The Public Burning
The Public Burning, Robert Coover's third novel, was published in 1977. It is an account of the events leading to the execution of Julius and Ethel Rosenberg. An uncharacteristically human caricature of Richard Nixon serves as protagonist and narrator for the primary continuity.
The novel satirizes the Cold War politics of Joseph McCarthy by portraying "The Phantom" as the embodiment of global Communism and everything that threatens the American way of life—a vague, terrifying, and omnipresent enemy. The ugly side of the American psyche this draws out is characterized by an incarnation of Uncle Sam who unleashes a torrent of interminable verbosity in a folksy, foul-mouthed style whenever he appears. The New York Times and Time Magazine figure centrally as symbols of institutional failure not only to question whether the truth was a victim in this hyperpoliticized trial but also whether the official narrative was in fact a bunch of political lies.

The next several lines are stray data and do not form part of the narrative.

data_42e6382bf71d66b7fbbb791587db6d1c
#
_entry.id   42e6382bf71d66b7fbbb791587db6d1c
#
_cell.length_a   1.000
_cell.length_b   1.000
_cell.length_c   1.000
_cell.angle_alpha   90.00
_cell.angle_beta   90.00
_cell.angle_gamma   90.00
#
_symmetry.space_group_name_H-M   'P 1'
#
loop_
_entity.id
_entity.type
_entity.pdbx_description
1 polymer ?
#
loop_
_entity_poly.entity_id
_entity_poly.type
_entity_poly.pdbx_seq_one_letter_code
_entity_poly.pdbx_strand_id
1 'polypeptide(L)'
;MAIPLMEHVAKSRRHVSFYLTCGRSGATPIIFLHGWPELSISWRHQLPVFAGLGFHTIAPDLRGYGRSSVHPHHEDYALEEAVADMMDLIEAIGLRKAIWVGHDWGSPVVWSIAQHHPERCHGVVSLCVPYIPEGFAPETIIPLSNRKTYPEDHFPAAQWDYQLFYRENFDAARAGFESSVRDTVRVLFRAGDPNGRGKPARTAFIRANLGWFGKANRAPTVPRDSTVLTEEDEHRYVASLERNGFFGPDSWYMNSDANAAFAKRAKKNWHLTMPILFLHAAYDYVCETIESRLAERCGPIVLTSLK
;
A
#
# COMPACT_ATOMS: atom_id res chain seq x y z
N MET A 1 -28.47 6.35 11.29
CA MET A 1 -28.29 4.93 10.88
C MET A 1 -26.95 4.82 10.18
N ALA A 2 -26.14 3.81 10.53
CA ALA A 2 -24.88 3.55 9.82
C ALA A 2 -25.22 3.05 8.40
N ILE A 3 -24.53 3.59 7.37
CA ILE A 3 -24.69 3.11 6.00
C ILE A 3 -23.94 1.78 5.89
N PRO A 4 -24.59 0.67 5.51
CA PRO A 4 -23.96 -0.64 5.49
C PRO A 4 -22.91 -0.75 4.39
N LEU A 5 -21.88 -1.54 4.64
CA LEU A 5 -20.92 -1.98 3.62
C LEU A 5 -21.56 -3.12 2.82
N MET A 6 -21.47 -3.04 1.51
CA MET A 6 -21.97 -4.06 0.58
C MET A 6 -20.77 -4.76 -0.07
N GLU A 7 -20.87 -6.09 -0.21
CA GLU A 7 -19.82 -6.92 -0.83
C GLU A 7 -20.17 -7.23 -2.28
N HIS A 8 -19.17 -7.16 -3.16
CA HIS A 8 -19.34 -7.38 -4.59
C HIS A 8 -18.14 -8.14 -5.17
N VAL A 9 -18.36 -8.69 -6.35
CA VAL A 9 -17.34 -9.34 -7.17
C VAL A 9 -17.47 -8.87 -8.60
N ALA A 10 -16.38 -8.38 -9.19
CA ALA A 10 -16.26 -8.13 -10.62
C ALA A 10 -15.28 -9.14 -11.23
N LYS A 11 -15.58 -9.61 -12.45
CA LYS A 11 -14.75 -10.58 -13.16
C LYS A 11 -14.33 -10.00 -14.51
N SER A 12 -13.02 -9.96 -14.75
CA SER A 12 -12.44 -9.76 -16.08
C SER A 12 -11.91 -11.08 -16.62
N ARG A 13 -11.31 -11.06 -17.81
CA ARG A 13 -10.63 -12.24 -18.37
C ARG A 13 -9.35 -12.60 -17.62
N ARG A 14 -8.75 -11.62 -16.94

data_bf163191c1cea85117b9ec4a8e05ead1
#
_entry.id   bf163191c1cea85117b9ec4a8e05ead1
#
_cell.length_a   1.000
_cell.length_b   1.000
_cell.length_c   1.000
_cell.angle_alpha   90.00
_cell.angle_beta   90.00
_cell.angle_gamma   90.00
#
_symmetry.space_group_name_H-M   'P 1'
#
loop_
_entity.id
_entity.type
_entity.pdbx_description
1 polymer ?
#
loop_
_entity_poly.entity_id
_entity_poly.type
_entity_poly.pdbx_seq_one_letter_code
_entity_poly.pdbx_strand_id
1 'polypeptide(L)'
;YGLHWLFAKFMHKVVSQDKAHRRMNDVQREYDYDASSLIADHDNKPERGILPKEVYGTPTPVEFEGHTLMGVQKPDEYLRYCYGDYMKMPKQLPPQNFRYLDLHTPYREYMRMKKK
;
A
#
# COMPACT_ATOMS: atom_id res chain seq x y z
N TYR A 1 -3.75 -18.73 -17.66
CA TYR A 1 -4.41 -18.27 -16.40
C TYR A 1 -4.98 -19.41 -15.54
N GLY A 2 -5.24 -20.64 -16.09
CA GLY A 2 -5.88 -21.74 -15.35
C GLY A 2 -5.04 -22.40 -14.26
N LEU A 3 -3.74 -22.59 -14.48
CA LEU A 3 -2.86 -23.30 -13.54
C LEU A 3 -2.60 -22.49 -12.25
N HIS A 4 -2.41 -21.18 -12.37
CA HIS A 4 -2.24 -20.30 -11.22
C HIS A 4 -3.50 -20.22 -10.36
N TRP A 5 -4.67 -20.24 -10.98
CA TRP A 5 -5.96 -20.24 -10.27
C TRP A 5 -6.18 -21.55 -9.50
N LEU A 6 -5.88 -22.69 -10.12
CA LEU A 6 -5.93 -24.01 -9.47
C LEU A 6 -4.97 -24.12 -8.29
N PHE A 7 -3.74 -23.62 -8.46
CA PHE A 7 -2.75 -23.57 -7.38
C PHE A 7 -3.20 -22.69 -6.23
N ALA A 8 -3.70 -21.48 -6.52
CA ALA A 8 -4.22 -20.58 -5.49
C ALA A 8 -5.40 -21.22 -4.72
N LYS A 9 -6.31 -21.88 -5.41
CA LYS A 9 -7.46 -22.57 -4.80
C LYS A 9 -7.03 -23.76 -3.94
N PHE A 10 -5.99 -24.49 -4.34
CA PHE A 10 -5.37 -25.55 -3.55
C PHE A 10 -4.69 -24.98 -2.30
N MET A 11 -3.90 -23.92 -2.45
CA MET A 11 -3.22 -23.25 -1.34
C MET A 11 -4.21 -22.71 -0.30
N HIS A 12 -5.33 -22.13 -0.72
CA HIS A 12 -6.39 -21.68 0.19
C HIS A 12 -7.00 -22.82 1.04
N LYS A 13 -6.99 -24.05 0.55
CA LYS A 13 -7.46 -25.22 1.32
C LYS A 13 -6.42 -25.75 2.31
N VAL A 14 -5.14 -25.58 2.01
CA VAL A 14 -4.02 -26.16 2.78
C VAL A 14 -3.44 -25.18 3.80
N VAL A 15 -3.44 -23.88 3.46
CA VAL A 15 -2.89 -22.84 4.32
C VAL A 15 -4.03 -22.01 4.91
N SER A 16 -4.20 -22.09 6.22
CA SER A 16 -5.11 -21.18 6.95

Understandably, Coover experienced difficulty finding a publisher due to legal concerns over the unflattering depiction of Richard Nixon. Details of the publication history can be found in the novel's introduction.
Despite these difficulties, this novel has received a large amount of critical attention. It has been called “perhaps the most complete replenishment of the language since Whitman and (in a different way) Mark Twain … no writer since Melville has dived so deeply and fearlessly into this collective American ream as Coover has in this novel.” 
- Evenson, Brian (2006). Understanding Robert Coover, p. 110-111. University of South Carolina Press, Columbia. ISBN 978-1-57003-482-4.
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